Tuesday, July 2 2019
Buildings represent 74% of carbon emissions and the largest opportunity to help DC meet its clean energy and carbon reduction goals. But with around 2% of building inventory turning over each year, new building requirements will only start to scratch the surface. DC’s new legislation addresses the other 98% of building stock by implementing a Building Energy Performance Standard (BEPS) that will affect all buildings 10,000 squarefeet or larger in DC.
This session will be an introduction to the legislation and help architects understand how to communicate to clients about the implications of the new policy and how to plan for it.
Presented by: Kate Johnson - District of Columbia Department of Energy and Environment & Anica Landreneau, Associate AIA, LEED® AP BD+C, WELL AP, BREEAM - Senior Principal | Director of Sustainable Design, HOK
Kate Johnson is the Chief of the Green Building and Climate Branch in the Urban Sustainability Administration at the District of Columbia Department of Energy & Environment, where she manages a team working to address climate change and advance green building through planning and policy development. Her team leads implementation of Climate Ready DC, the District’s award-winning plan to prepare for the impacts of climate change, and is leading the development of the District’s strategy to achieve carbon neutrality by 2050.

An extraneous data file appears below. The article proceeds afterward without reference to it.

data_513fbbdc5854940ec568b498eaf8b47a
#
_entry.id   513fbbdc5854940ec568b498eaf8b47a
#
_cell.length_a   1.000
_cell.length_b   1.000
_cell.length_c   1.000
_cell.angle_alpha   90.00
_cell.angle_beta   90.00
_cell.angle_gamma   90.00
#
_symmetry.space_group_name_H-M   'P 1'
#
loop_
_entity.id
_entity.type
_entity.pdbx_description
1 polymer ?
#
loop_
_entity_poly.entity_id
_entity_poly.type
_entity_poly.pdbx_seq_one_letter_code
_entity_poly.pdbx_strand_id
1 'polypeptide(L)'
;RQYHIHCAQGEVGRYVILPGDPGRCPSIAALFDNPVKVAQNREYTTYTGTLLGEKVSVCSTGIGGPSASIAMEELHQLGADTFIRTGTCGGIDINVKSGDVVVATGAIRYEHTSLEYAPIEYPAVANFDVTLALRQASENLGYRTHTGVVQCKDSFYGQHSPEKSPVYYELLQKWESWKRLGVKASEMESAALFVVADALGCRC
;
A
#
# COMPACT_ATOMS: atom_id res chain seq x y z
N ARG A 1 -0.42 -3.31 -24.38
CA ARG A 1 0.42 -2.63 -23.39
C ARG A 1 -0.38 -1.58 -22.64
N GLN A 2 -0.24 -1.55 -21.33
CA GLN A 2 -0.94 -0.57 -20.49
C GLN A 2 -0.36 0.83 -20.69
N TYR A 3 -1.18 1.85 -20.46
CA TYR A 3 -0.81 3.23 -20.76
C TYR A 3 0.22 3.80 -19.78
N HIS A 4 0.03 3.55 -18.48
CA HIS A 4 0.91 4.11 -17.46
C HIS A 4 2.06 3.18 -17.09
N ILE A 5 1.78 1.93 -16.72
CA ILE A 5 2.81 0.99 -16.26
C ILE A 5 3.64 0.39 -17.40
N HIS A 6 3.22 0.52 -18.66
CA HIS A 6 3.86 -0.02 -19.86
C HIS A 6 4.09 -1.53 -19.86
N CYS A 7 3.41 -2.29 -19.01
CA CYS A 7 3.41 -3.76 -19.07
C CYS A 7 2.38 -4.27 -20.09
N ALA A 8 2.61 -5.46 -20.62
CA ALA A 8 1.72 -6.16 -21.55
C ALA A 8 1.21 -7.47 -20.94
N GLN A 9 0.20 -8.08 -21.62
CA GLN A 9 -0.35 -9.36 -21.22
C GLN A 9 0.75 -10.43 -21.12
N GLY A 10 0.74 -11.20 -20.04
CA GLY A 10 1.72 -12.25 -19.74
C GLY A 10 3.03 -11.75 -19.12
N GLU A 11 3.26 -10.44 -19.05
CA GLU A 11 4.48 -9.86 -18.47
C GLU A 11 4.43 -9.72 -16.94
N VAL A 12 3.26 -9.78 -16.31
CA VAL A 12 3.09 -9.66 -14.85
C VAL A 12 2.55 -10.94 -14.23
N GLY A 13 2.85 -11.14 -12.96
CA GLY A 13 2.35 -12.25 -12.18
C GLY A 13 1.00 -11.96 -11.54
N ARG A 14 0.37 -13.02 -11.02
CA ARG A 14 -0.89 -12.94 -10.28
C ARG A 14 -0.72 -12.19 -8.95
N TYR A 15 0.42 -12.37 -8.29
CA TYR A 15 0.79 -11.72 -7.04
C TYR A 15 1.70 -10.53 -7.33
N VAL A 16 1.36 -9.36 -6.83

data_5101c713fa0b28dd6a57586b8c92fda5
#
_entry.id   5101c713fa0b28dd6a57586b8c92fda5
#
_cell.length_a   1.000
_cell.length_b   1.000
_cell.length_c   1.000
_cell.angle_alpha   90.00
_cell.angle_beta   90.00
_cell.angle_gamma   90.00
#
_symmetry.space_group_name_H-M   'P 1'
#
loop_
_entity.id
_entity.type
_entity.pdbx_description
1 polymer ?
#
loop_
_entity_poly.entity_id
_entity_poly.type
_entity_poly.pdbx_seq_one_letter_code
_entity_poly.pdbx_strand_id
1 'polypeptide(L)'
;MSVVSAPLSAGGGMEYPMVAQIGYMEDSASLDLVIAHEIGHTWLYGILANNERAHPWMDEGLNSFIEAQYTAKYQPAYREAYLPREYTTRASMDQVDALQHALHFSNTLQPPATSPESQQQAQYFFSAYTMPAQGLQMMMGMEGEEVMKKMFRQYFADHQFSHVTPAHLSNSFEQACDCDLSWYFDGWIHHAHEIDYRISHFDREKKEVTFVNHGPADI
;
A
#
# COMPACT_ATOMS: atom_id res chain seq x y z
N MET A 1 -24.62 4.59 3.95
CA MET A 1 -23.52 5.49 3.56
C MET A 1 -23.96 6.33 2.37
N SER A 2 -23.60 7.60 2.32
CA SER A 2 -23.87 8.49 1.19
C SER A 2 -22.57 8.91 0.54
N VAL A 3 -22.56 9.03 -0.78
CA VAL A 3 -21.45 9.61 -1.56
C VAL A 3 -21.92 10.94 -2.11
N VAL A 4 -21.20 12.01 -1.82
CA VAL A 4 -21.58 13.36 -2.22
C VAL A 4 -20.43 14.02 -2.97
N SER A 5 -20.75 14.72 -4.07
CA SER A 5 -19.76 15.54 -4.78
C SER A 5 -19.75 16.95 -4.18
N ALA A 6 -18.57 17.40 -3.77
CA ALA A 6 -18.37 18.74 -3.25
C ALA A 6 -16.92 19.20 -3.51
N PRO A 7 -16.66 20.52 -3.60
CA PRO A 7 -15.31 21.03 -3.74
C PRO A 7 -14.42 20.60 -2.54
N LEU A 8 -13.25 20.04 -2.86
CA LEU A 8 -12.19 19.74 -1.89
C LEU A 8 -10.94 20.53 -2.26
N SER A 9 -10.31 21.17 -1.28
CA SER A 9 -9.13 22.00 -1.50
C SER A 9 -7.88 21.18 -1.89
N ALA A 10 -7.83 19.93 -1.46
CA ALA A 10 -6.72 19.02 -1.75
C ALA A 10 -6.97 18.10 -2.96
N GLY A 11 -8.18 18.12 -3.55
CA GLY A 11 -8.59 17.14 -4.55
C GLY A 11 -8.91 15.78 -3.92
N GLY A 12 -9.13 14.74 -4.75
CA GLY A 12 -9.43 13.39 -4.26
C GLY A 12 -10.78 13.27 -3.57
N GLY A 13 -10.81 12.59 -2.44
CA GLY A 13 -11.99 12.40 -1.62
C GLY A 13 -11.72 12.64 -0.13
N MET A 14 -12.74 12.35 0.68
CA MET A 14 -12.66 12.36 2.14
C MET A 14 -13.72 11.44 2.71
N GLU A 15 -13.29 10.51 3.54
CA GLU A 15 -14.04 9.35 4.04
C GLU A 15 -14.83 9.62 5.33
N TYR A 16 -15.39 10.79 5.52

Anica Landreneau leads HOK’s global sustainable design practice, serving on the firm’s board of directors and design board. Anica has served two terms on the District of Columbia Green and Energy Codes TAG and Mayor’s Green Building Advisory Council. Anica serves on the national USGBC LEED Advisory Committee, AIA Codes and Standards Committee and Blue Ribbon Panel on Codes, as well as the IECC 2021 Development Committee, and the Consultative Council for the National Institute for Building Sciences.
Organized by: AIA|DC
After attending this course, participants will be able to:
- Explain what the ‘Building Energy Performance Standard’ is and when it goes into effect;
- Discuss what the Architect’s role is in evaluating building or portfolio compliance, planning for building improvements or managing compliance pathways;
- Explore what alternative finance mechanisms are available in DC to support building improvement projects; and
- Discuss how individual building types and BEPS scores and the prescriptive compliance path can be defined, what kinds of architectural measures could be included in the prescriptive compliance path, and how architects can get engaged in the process.